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Title: Metabolic characteristics of dominant microbes and key rare species from an acidic hot spring in Taiwan revealed by metagenomics

Microbial diversity and community structures in acidic hot springs have been characterized by 16S rRNA gene-based diversity surveys. However, our understanding regarding the interactions among microbes, or between microbes and environmental factors, remains limited. In the present study, a metagenomic approach, followed by bioinformatics analyses, were used to predict interactions within the microbial ecosystem in Shi-Huang-Ping (SHP), an acidic hot spring in northern Taiwan. Characterizing environmental parameters and potential metabolic pathways highlighted the importance of carbon assimilatory pathways. Four distinct carbon assimilatory pathways were identified in five dominant genera of bacteria. Of those dominant carbon fixers, Hydrogenobaculum bacteria outcompeted other carbon assimilators and dominated the SHP, presumably due to their ability to metabolize hydrogen and to withstand an anaerobic environment with fluctuating temperatures. Furthermore, most dominant microbes were capable of metabolizing inorganic sulfur-related compounds (abundant in SHP). However, Acidithiobacillus ferrooxidans was the only species among key rare microbes with the capability to fix nitrogen, suggesting a key role in nitrogen cycling. In addition to potential metabolic interactions, based on the 16S rRNAs gene sequence of Nanoarchaeum-related and its potential host Ignicoccus-related archaea, as well as sequences of viruses and CRISPR arrays, we inferred that there were complex microbe-microbe interactions. Inmore » conclusion, our study provided evidence that there were numerous microbe-microbe and microbe-environment interactions within the microbial community in an acidic hot spring. We proposed that Hydrogenobaculum bacteria were the dominant microbial genus, as they were able to metabolize hydrogen, assimilate carbon and live in an anaerobic environment with fluctuating temperatures.« less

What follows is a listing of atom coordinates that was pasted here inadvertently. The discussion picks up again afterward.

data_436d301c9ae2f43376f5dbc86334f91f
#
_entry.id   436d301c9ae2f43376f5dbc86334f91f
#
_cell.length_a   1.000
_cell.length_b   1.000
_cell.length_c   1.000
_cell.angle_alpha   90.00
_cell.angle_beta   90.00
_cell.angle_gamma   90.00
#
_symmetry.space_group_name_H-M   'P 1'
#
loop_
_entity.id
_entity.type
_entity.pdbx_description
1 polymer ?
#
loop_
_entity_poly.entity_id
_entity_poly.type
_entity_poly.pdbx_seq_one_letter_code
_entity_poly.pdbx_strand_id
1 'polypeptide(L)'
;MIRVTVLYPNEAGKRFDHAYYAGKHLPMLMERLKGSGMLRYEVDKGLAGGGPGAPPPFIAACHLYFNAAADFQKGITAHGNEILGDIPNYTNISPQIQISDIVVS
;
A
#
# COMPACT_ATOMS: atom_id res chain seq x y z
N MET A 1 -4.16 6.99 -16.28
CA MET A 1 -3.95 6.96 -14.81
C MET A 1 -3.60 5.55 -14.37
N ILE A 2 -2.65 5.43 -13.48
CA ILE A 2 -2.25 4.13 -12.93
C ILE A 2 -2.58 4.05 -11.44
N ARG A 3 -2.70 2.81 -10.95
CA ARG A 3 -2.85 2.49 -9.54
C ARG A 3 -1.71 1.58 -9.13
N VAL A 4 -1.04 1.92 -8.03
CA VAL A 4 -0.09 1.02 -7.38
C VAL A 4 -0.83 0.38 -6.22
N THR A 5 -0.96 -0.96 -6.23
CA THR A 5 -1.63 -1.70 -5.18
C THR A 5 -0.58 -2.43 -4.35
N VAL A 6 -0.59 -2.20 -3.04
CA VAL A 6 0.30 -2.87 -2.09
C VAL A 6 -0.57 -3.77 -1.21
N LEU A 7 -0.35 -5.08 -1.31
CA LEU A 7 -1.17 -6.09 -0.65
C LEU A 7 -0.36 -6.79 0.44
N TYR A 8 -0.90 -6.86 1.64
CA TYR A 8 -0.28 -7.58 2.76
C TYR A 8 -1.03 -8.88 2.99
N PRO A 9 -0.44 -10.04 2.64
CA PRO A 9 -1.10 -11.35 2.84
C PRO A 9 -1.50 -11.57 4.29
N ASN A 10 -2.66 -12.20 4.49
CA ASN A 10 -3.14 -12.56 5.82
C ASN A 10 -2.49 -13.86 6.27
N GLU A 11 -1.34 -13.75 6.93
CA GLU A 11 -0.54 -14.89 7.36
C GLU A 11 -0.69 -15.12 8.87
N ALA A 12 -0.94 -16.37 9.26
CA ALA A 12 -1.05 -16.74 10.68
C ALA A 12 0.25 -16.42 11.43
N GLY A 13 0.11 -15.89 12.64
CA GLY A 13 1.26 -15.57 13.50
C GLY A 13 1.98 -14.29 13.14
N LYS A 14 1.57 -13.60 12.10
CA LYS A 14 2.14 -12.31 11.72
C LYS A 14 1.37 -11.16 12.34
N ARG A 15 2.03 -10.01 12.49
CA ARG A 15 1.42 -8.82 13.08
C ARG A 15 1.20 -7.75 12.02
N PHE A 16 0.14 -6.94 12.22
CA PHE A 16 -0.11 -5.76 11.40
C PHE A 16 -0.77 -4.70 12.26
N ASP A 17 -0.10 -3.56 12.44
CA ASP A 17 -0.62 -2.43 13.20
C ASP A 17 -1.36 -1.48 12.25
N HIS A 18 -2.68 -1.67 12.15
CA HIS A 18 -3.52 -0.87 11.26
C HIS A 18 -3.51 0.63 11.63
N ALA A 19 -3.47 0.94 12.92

[1] ;  [2] ;  [3] ;  [4] ;  [2] ;  [5] ;  [6] ;  [4] ;  [7] ;  [5] ;  [8]
  1. Taiwan Univ., Taiwan (Republic of China)
  2. National Health Research Institutes, Taiwan (Republic of China)
  3. National Taiwan Univ., Taipei (Taiwan); Washington Univ. in St. Louis, St. Louis, MO (United States)
  4. National Taiwan Univ., Taipei (Taiwan)
  5. Academia Sinica, Taiwan (Republic of China)
  6. National Taiwan Univ., Taipei (Taiwan); Institute of Information Science, Taiwan (Republic of China)
  7. Joint BioEnergy Institute Emeryville, CA (United States); Lawrence Berkeley National Lab. (LBNL), Berkeley, CA (United States)
  8. National Taiwan Univ., Taipei (Taiwan); Academia Sinica, Taiwan (Republic of China)
Publication Date:
OSTI Identifier:
Grant/Contract Number:
AC02-05CH11231; 95-2627-M-002-004; 97-2627-M-002-001
Accepted Manuscript
Journal Name:
BMC Genomics
Additional Journal Information:
Journal Volume: 16; Journal Issue: 1; Journal ID: ISSN 1471-2164
Research Org:
Lawrence Berkeley National Laboratory (LBNL), Berkeley, CA (United States)
Sponsoring Org:
USDOE Office of Science (SC), Biological and Environmental Research (BER) (SC-23)
Country of Publication:
United States